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HYDROLOGICAL, TOPOGRAPHICAL, SEDIMENTATION AND CLIMATE STUDIES FOR MALAWI RAIL

Wash away under railway line after significant flooding after cyclone in 2015JG Afrika completed hydrological, topographical, sedimentation and climate studies to assist the Malawian government rebuild railway infrastructure in an area of the country that is prone to devastating floods.
The railway line extends from the Mozambican border in the south of Malawi, to Bangula, at the confluence of the Shire and the Ruo Rivers. Here, it crosses extensive floodplain areas, before travelling adjacent to the Ruo River to Sandama and onwards to the Limbe Station in Blantyre, one of Malawi’s main commercial hubs.
The study focused on the section of the railway line where significant flooding occurred in January 2015 as a result of cyclonic activity, particularly in the vicinity of the Ruo River from Sandama to its confluence with the Shire River, at Makhanga and the Chiromo crossing of the Shire River to Bangula. Floods caused massive erosion and wash away damage on several sections of the railway line that are in close proximity to the river. Several bridges, including the Chiromo crossing across the Shire River, also washed away.
The government received financing from the International Development Association toward the cost of the Malawi Floods Emergency Recovery Project (MFERP). Through the MFERP Project Implementation Unit, the government appointed a Joint Venture between JG Afrika and Royal HaskoningDHV (RHDHV) in association with a local Malawian company, Majiatua Engineering Services, to undertake the study.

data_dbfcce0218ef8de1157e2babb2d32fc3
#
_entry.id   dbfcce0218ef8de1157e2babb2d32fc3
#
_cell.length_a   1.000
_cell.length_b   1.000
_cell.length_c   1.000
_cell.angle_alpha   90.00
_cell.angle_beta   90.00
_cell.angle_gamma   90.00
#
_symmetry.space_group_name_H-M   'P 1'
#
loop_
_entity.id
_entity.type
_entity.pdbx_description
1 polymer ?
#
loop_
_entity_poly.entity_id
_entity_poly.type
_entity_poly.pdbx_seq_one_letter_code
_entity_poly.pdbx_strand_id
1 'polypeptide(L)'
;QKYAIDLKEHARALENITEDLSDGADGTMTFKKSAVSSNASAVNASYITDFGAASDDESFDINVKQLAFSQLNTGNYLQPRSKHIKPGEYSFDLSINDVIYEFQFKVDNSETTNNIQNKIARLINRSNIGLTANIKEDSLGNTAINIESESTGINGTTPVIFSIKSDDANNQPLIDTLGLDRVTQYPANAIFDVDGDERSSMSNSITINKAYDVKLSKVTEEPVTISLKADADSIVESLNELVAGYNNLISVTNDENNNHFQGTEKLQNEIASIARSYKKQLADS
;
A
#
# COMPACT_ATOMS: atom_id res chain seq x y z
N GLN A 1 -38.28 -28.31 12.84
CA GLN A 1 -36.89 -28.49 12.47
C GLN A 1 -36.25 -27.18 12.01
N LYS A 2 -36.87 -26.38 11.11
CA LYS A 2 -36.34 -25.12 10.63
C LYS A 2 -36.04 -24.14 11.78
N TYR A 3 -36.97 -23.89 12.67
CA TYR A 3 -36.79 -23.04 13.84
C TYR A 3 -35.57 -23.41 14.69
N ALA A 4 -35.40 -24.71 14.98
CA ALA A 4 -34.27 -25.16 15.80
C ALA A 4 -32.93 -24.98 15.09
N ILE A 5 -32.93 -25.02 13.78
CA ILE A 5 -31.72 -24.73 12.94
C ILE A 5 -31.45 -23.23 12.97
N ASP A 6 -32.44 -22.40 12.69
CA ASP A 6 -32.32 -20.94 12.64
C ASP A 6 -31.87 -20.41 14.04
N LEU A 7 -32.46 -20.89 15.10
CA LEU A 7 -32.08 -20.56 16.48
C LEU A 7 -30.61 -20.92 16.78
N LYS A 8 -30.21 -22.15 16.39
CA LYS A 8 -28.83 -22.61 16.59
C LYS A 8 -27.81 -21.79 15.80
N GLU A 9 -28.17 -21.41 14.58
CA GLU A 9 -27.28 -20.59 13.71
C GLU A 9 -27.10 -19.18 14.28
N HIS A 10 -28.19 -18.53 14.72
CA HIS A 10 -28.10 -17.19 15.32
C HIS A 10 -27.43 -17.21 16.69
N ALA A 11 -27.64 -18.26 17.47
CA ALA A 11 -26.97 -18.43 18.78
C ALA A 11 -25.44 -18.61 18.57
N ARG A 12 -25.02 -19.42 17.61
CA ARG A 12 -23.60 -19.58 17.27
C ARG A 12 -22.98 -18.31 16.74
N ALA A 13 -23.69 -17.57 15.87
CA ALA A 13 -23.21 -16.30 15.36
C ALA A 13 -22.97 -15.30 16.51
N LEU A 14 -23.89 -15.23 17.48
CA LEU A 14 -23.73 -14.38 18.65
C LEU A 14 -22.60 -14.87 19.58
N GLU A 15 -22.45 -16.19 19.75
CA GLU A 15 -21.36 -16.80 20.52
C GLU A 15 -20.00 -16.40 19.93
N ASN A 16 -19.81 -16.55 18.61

JG Afrika led the study, which commenced in mid-2017 and was successfully completed in February 2019.
We were responsible for the majority of the outputs and were supported by RHDHV on the sedimentation studies. MESI Consulting provided important in-country support, as well as hydrological input and context of the working environment. Survey support services were provided by Southern Mapping and Surveys Malawi.
Outcomes of the study were workshopped with a variety of different local and national stakeholders. Notably, our work, including simulated flood levels, was accepted by the authorities shortly before Cyclone Idai made landfall in March 2019. The extent of the flooding mirrored the simulations generated during the study and acted as a further validation of its outputs.